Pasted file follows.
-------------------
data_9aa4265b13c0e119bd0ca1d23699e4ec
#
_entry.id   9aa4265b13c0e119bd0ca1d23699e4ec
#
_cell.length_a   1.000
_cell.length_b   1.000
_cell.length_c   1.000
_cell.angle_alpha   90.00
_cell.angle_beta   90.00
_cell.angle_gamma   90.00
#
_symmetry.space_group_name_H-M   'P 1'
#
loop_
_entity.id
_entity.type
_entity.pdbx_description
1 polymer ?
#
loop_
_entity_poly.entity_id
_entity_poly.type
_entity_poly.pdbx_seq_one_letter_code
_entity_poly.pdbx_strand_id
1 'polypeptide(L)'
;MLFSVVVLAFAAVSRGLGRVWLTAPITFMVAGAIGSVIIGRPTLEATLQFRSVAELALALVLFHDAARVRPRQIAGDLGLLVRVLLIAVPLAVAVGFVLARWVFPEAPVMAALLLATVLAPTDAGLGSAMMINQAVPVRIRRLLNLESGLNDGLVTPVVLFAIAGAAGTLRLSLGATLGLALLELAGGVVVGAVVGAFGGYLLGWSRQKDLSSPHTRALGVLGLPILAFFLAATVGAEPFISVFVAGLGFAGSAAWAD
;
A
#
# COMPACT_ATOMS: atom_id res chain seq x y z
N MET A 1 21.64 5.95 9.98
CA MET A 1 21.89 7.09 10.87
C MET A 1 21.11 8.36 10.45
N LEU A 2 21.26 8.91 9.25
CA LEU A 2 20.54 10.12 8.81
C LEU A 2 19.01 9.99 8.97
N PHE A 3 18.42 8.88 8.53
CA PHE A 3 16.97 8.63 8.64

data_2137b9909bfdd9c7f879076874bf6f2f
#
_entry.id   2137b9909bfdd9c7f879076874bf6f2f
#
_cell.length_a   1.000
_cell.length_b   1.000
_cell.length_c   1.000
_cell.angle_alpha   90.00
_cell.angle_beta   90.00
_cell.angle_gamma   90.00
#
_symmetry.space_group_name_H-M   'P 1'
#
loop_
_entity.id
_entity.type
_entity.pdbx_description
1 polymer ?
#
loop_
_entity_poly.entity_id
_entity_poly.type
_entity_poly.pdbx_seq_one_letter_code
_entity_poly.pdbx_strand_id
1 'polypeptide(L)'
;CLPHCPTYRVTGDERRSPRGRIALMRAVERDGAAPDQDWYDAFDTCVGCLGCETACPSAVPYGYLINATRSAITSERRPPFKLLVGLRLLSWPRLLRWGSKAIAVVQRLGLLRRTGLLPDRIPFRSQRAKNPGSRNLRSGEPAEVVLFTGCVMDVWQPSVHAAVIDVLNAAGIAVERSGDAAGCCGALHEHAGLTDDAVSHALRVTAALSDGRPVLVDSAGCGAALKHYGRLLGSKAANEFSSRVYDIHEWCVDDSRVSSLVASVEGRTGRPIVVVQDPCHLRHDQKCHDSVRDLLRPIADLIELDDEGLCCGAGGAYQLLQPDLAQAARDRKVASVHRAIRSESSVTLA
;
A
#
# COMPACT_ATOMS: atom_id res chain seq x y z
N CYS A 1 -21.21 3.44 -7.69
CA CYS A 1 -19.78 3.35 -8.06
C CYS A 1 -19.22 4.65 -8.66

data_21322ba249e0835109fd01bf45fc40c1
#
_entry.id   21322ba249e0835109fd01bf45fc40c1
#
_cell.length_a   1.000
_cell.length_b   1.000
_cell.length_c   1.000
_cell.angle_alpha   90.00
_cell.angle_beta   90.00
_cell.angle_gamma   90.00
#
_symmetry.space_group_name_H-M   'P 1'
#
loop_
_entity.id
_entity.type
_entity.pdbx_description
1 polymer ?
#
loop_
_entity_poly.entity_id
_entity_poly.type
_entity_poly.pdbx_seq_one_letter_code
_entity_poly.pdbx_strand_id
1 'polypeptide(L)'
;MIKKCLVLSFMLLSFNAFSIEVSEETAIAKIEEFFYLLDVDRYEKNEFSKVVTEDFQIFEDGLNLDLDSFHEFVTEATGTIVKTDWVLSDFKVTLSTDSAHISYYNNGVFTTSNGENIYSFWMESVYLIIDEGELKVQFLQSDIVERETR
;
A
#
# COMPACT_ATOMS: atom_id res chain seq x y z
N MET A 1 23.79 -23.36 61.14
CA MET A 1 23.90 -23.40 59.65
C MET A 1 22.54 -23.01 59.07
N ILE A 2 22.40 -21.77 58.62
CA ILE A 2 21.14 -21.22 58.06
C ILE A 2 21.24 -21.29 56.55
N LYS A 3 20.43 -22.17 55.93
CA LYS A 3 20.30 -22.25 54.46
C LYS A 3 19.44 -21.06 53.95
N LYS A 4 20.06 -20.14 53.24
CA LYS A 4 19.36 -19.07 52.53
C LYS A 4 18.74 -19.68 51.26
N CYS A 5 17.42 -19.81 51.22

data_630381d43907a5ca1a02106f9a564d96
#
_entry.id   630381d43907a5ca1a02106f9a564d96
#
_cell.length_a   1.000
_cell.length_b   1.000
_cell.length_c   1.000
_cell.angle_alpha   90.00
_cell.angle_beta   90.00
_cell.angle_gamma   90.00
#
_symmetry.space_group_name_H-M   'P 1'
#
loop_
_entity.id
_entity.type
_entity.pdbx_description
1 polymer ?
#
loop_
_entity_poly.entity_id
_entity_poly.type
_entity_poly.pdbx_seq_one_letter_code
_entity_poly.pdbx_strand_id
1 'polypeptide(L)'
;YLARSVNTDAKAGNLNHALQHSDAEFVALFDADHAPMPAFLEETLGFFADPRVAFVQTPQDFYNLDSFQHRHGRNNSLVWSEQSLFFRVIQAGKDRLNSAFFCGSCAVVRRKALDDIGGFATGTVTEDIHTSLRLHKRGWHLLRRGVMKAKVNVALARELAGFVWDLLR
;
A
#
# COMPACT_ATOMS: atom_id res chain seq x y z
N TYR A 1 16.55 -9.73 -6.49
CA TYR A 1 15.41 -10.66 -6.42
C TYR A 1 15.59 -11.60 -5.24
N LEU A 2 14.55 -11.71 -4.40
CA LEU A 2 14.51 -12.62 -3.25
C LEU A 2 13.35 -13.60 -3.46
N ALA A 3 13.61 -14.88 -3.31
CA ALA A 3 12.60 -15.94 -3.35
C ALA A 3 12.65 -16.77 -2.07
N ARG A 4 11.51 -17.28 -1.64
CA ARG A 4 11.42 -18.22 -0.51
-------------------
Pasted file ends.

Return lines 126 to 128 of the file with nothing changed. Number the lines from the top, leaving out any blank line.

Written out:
_symmetry.space_group_name_H-M   'P 1'
#
loop_